Glastonbury is for the kids now. Its most recent line-up announcement reflects that, as it's pretty clear that younger-skewing acts are shouldering their way to the front at an event well-known for catering to all ages. But perhaps most notable of all are the recent moves the festival as a whole has made in favour of grime, which, more than any other, is the genre that seems to represent one element of Britain's big-city youth best right now.
The latest is that Emily Eavis, the festival's organiser, has confirmed that London's Boy Better Know collective – which you probably already know includes artists like JME, Skepta and Wiley – will be headlining the event's Other Stage. It's one of the largest stages on the sprawling farm, though as yet Eavis hasn't confirmed which day will become BBK Night. Of grime's importance, she told NME: "Everybody's listening, even the Americans. It felt like we were witnessing something really exciting and fresh and the whole scene has kind of shifted. Grime has entered our lives in such a big way and it's brilliant that we're representing that as much as possible." She goes on to say that grime "feels like punk," and considering the history of Glastonbury as a rock festival and the protectiveness over it as such, this is actually a pretty big statement.
It seems that the aim here is for Glasto to be seen on the right side of history where grime is concerned, which fits into the festival's remit with booking so far. Rather than stick to one genre, Glasto's always been known for branching out, with everything from jazz and world music to electronic music and obviously rock. Grime in particular has been edging its way onto the lineup for a number of years, starting most noticeably with Dizzee Rascal, who has so far appeared four times. He was first invited to perform in 2008, after the 2007 release and success of his grime/pop opus Maths + English, and then again in 2009, 2010 and 2013 – on all of these occasions, he played the Pyramid Stage, which is the event's biggest, reflecting his massive crossover success as a dance and pop artist, as well as a grime MC.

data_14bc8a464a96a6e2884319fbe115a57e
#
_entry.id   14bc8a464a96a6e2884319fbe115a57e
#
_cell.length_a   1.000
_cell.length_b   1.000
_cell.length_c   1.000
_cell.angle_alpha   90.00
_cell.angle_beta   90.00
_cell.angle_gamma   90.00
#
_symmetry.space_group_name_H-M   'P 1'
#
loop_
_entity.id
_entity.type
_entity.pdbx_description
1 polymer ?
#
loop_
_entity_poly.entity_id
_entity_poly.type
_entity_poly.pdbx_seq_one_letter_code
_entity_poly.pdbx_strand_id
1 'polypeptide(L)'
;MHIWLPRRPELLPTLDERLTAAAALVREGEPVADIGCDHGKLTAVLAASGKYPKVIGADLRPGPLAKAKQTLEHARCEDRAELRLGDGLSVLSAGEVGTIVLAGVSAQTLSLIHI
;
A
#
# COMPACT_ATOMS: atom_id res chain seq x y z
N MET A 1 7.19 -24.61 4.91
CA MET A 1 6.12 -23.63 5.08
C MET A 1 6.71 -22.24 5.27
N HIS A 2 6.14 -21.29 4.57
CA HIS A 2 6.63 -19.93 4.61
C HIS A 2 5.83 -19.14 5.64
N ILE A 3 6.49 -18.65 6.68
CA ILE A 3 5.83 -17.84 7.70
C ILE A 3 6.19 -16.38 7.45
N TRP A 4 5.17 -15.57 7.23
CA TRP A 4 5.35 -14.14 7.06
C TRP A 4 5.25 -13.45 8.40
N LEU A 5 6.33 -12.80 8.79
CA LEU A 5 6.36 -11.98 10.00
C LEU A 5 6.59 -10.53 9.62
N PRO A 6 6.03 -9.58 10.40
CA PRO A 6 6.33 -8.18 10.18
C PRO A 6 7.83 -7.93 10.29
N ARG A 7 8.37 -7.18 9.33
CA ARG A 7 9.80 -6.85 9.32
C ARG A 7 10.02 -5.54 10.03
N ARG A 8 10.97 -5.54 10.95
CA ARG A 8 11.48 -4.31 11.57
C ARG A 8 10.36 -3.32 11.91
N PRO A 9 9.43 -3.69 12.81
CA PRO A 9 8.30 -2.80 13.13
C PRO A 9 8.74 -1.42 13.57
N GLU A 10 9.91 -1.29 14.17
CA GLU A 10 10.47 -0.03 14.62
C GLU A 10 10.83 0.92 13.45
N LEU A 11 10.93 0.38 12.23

It wasn't until 2013, when Wiley was invited to perform and then pulled out after he arrived, that Glastonbury reached out to grime proper, and over the last couple of years, recognising the genre's massive appeal in its second wave, the festival has been on a bit of a charm offensive. From Wiley being re-wooed for this year's event (he was previously pissed off about the rain, which is fair enough), to last year's all-grime Friday on the Sonic Stage, the festival seems to be sitting up and taking notice of what the kids want.
By giving grime pride of place in one of Glastonbury's most hallowed spots, they're putting their money where their mouth is in a way that feels significant – if a little belated, as has been the game of catch-up played by most of those in British music who weren't embedded in grime from the beginning. But from where I'm standing, that can only be a good thing.
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(Image via YouTube)